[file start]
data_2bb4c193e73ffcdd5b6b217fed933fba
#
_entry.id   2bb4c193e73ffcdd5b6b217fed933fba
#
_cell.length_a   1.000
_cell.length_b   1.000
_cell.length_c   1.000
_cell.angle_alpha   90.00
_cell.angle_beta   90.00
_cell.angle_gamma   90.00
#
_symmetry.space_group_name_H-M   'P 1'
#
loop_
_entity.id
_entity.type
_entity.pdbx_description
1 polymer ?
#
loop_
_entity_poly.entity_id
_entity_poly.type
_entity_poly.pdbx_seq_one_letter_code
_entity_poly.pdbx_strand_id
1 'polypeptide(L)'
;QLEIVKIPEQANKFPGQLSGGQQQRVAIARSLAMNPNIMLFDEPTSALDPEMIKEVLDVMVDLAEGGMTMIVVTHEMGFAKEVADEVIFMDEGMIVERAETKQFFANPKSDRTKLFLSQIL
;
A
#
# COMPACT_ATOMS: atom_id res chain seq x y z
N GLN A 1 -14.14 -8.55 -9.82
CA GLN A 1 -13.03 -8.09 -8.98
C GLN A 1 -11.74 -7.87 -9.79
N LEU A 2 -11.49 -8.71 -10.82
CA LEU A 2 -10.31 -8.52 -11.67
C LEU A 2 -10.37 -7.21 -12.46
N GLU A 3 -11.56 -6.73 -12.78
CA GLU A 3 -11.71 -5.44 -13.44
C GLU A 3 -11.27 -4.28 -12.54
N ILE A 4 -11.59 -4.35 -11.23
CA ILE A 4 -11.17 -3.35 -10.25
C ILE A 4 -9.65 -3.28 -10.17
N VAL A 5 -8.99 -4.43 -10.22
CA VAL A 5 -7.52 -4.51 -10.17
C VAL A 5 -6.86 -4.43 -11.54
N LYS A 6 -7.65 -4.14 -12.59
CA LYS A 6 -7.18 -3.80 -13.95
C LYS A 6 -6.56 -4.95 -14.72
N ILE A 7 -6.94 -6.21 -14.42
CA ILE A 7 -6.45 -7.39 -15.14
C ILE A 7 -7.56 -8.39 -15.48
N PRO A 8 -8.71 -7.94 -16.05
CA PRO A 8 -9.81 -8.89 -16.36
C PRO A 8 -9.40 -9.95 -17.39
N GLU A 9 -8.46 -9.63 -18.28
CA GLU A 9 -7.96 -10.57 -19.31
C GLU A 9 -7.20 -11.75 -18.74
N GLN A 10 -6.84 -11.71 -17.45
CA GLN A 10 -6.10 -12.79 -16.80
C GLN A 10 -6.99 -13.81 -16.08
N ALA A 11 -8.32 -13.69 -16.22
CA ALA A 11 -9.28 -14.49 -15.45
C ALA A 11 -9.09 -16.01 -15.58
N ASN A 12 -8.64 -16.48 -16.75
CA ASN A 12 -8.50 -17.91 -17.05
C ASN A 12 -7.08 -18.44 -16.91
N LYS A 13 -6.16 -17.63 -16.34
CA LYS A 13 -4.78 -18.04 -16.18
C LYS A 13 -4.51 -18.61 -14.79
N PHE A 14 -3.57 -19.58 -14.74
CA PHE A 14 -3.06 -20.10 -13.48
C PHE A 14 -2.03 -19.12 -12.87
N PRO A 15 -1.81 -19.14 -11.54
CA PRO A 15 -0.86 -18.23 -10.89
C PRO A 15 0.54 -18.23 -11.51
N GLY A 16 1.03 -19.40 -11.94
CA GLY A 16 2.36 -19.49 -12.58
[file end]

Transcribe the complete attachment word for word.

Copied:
data_2bb4c193e73ffcdd5b6b217fed933fba
#
_entry.id   2bb4c193e73ffcdd5b6b217fed933fba
#
_cell.length_a   1.000
_cell.length_b   1.000
_cell.length_c   1.000
_cell.angle_alpha   90.00
_cell.angle_beta   90.00
_cell.angle_gamma   90.00
#
_symmetry.space_group_name_H-M   'P 1'
#
loop_
_entity.id
_entity.type
_entity.pdbx_description
1 polymer ?
#
loop_
_entity_poly.entity_id
_entity_poly.type
_entity_poly.pdbx_seq_one_letter_code
_entity_poly.pdbx_strand_id
1 'polypeptide(L)'
;QLEIVKIPEQANKFPGQLSGGQQQRVAIARSLAMNPNIMLFDEPTSALDPEMIKEVLDVMVDLAEGGMTMIVVTHEMGFAKEVADEVIFMDEGMIVERAETKQFFANPKSDRTKLFLSQIL
;
A
#
# COMPACT_ATOMS: atom_id res chain seq x y z
N GLN A 1 -14.14 -8.55 -9.82
CA GLN A 1 -13.03 -8.09 -8.98
C GLN A 1 -11.74 -7.87 -9.79
N LEU A 2 -11.49 -8.71 -10.82
CA LEU A 2 -10.31 -8.52 -11.67
C LEU A 2 -10.37 -7.21 -12.46
N GLU A 3 -11.56 -6.73 -12.78
CA GLU A 3 -11.71 -5.44 -13.44
C GLU A 3 -11.27 -4.28 -12.54
N ILE A 4 -11.59 -4.35 -11.23
CA ILE A 4 -11.17 -3.35 -10.25
C ILE A 4 -9.65 -3.28 -10.17
N VAL A 5 -8.99 -4.43 -10.22
CA VAL A 5 -7.52 -4.51 -10.17
C VAL A 5 -6.86 -4.43 -11.54
N LYS A 6 -7.65 -4.14 -12.59
CA LYS A 6 -7.18 -3.80 -13.95
C LYS A 6 -6.56 -4.95 -14.72
N ILE A 7 -6.94 -6.21 -14.42
CA ILE A 7 -6.45 -7.39 -15.14
C ILE A 7 -7.56 -8.39 -15.48
N PRO A 8 -8.71 -7.94 -16.05
CA PRO A 8 -9.81 -8.89 -16.36
C PRO A 8 -9.40 -9.95 -17.39
N GLU A 9 -8.46 -9.63 -18.28
CA GLU A 9 -7.96 -10.57 -19.31
C GLU A 9 -7.20 -11.75 -18.74
N GLN A 10 -6.84 -11.71 -17.45
CA GLN A 10 -6.10 -12.79 -16.80
C GLN A 10 -6.99 -13.81 -16.08
N ALA A 11 -8.32 -13.69 -16.22
CA ALA A 11 -9.28 -14.49 -15.45
C ALA A 11 -9.09 -16.01 -15.58
N ASN A 12 -8.64 -16.48 -16.75
CA ASN A 12 -8.50 -17.91 -17.05
C ASN A 12 -7.08 -18.44 -16.91
N LYS A 13 -6.16 -17.63 -16.34
CA LYS A 13 -4.78 -18.04 -16.18
C LYS A 13 -4.51 -18.61 -14.79
N PHE A 14 -3.57 -19.58 -14.74
CA PHE A 14 -3.06 -20.10 -13.48
C PHE A 14 -2.03 -19.12 -12.87
N PRO A 15 -1.81 -19.14 -11.54
CA PRO A 15 -0.86 -18.23 -10.89
C PRO A 15 0.54 -18.23 -11.51
N GLY A 16 1.03 -19.40 -11.94
CA GLY A 16 2.36 -19.49 -12.58